IMDb > Pale Flower (1964)

Pale Flower (1964) More at IMDbPro »Kawaita hana (original title)

Pale Flower -- In this cool, seductive jewel of the Japanese New Wave, a yakuza, fresh out of prison, becomes entangled with a beautiful and enigmatic gambling addict; what at first seems a redemptive relationship ends up leading him further down the criminal path.


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Shintarô Ishihara (based on the novel by)
Masaru Baba (screenplay) ...
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Release Date:
1 March 1964 (Japan) See more »
A gangster gets released from prison and has to cope with the recent shifts of power between the gangs, while taking care of a thrill-seeking young woman, who got in bad company while gambling. Full summary » | Add synopsis »
Plot Keywords:
(2 articles)
Blu-Ray Review: Subtle Beauty of Somber ‘Pale Flower’
 (From 24 May 2011, 8:33 AM, PDT)

Ryo Ikebe, 1918 - 2010
 (From MUBI. 13 October 2010, 9:48 AM, PDT)

User Reviews:
Lolita / Elegant Japanese noir See more (13 total) »


  (in credits order)

Directed by
Masahiro Shinoda 
Writing credits
Shintarô Ishihara (based on the novel by)

Masaru Baba (screenplay) &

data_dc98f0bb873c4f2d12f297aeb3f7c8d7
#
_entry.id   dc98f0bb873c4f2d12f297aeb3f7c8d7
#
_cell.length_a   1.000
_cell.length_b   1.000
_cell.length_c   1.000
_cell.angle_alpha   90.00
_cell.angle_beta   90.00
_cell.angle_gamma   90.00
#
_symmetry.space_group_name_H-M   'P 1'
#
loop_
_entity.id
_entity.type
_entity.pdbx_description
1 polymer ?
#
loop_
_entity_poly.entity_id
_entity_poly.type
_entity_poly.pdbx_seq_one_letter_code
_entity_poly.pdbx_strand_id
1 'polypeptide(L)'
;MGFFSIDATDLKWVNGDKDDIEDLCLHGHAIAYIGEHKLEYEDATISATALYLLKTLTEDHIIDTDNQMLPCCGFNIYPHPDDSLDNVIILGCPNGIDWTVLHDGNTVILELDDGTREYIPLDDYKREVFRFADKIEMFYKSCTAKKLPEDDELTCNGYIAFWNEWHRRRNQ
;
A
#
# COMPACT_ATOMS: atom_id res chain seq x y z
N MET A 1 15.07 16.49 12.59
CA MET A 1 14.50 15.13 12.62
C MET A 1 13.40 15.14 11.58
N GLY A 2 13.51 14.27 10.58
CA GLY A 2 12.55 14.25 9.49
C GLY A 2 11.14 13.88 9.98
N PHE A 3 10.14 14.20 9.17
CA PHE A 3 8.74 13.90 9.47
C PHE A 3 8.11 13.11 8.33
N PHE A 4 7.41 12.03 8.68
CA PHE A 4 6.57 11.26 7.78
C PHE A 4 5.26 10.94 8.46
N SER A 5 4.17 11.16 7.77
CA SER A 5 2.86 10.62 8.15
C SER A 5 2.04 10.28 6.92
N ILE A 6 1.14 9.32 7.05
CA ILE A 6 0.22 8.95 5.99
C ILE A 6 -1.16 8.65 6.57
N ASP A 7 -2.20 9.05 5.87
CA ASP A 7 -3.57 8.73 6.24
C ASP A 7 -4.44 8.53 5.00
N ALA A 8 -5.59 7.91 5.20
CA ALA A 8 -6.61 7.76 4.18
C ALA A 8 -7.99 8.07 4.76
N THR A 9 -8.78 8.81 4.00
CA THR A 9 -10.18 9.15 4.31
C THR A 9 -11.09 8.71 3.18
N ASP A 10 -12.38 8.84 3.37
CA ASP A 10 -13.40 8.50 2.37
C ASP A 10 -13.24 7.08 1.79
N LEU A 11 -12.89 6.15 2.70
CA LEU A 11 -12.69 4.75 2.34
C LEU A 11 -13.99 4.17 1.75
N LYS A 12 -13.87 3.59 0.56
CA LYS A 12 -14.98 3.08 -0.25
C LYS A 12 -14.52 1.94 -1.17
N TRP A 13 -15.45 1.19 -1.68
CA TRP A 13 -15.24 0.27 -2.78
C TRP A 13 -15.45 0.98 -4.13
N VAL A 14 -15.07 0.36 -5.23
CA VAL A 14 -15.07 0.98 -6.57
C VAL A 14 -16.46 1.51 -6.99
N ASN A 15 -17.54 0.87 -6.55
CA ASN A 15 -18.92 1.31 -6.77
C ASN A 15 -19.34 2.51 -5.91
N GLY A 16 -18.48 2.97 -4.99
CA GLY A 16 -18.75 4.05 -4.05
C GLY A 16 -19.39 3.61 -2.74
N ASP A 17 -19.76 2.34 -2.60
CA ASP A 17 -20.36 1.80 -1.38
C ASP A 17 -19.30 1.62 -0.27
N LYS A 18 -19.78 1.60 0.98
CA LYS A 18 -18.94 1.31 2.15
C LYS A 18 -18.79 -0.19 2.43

Masahiro Shinoda (screenplay)

Produced by
Masayuki Nakajima .... assistant producer
Toshio Shimizu .... assistant producer
Masao Shirai .... producer
Shigeru Wakatsuki .... producer
Original Music by
Yûji Takahashi 
Tôru Takemitsu 
Cinematography by
Masao Kosugi 
Film Editing by
Yoshi Sugihara 
Art Direction by
Shigemasa Toda 
Set Decoration by
Hatsuo Kojima 
Makeup Department
Yoshiko Nawa .... hair stylist
Production Management
Hideo Kishida .... executive in charge of production
Masashi Ueno .... production supervisor
Second Unit Director or Assistant Director
Ichirô Mizunuma .... first assistant director
Nariyuki Yamane .... assistant director
Gô Yoshida .... assistant director
Art Department
Saburo Abe .... assistant art director
Sound Department
Hideo Nishizaki .... sound
Camera and Electrical Department
Akira Aomatsu .... gaffer
Takao Kajihara .... still photographer
Noboru Shiiba .... lighting technician
Akio Shinozaki .... assistant camera
Atsuyuki Yagi .... lighting technician

Production CompaniesDistributors

Additional Details

Also Known As:
"Kawaita hana" - Japan (original title)
See more »
96 min
Aspect Ratio:
2.35 : 1 See more »
Sound Mix:

Did You Know?

The release of this film, originally scheduled for 1963, was held up for nearly a year. Explanations for the delay vary. The movie's co-scenarist, Masaru Baba, apparently complained to the studio, Shochiku, that director Masahiro Shinoda had emphasized visual style at the expense of his more detailed script. Another explanation of the delay is that Japanese authorities were made uncomfortable by the movie's scenes of high-stakes (and illegal) gambling using "flower cards," which were filmed in great detail and in a way that they felt glorified this activity.See more »


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4 out of 5 people found the following review useful.
Lolita / Elegant Japanese noir, 21 November 2013
Author: birthdaynoodle from garbanzo